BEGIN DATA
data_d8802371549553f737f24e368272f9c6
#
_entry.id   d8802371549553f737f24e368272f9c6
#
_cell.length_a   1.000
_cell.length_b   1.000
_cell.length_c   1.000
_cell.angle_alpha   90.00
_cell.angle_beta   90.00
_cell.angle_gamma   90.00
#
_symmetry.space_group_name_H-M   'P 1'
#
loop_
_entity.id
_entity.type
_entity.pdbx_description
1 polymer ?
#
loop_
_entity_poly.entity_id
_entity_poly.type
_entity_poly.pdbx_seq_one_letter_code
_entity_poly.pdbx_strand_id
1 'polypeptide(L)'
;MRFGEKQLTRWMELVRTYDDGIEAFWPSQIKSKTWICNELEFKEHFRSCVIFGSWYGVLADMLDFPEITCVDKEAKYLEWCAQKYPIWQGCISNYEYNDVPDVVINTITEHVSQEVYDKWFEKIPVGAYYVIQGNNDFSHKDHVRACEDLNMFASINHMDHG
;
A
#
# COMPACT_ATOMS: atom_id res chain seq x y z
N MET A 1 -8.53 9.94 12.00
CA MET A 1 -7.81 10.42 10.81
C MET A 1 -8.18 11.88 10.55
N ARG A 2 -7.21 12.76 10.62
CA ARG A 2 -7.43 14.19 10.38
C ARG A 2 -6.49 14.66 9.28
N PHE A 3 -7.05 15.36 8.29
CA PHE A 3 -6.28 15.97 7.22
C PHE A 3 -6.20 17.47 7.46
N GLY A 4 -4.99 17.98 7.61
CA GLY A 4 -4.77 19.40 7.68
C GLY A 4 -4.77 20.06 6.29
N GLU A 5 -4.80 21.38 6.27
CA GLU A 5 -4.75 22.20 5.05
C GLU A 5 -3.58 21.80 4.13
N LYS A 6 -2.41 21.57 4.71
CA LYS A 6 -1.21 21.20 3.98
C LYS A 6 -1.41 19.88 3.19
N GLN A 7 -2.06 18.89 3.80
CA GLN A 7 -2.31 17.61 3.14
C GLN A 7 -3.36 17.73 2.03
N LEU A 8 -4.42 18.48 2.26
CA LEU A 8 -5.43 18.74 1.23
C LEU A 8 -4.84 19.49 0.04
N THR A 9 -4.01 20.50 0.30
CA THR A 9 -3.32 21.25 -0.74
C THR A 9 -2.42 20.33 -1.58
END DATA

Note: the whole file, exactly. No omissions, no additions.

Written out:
data_d8802371549553f737f24e368272f9c6
#
_entry.id   d8802371549553f737f24e368272f9c6
#
_cell.length_a   1.000
_cell.length_b   1.000
_cell.length_c   1.000
_cell.angle_alpha   90.00
_cell.angle_beta   90.00
_cell.angle_gamma   90.00
#
_symmetry.space_group_name_H-M   'P 1'
#
loop_
_entity.id
_entity.type
_entity.pdbx_description
1 polymer ?
#
loop_
_entity_poly.entity_id
_entity_poly.type
_entity_poly.pdbx_seq_one_letter_code
_entity_poly.pdbx_strand_id
1 'polypeptide(L)'
;MRFGEKQLTRWMELVRTYDDGIEAFWPSQIKSKTWICNELEFKEHFRSCVIFGSWYGVLADMLDFPEITCVDKEAKYLEWCAQKYPIWQGCISNYEYNDVPDVVINTITEHVSQEVYDKWFEKIPVGAYYVIQGNNDFSHKDHVRACEDLNMFASINHMDHG
;
A
#
# COMPACT_ATOMS: atom_id res chain seq x y z
N MET A 1 -8.53 9.94 12.00
CA MET A 1 -7.81 10.42 10.81
C MET A 1 -8.18 11.88 10.55
N ARG A 2 -7.21 12.76 10.62
CA ARG A 2 -7.43 14.19 10.38
C ARG A 2 -6.49 14.66 9.28
N PHE A 3 -7.05 15.36 8.29
CA PHE A 3 -6.28 15.97 7.22
C PHE A 3 -6.20 17.47 7.46
N GLY A 4 -4.99 17.98 7.61
CA GLY A 4 -4.77 19.40 7.68
C GLY A 4 -4.77 20.06 6.29
N GLU A 5 -4.80 21.38 6.27
CA GLU A 5 -4.75 22.20 5.05
C GLU A 5 -3.58 21.80 4.13
N LYS A 6 -2.41 21.57 4.71
CA LYS A 6 -1.21 21.20 3.98
C LYS A 6 -1.41 19.88 3.19
N GLN A 7 -2.06 18.89 3.80
CA GLN A 7 -2.31 17.61 3.14
C GLN A 7 -3.36 17.73 2.03
N LEU A 8 -4.42 18.48 2.26
CA LEU A 8 -5.43 18.74 1.23
C LEU A 8 -4.84 19.49 0.04
N THR A 9 -4.01 20.50 0.30
CA THR A 9 -3.32 21.25 -0.74
C THR A 9 -2.42 20.33 -1.58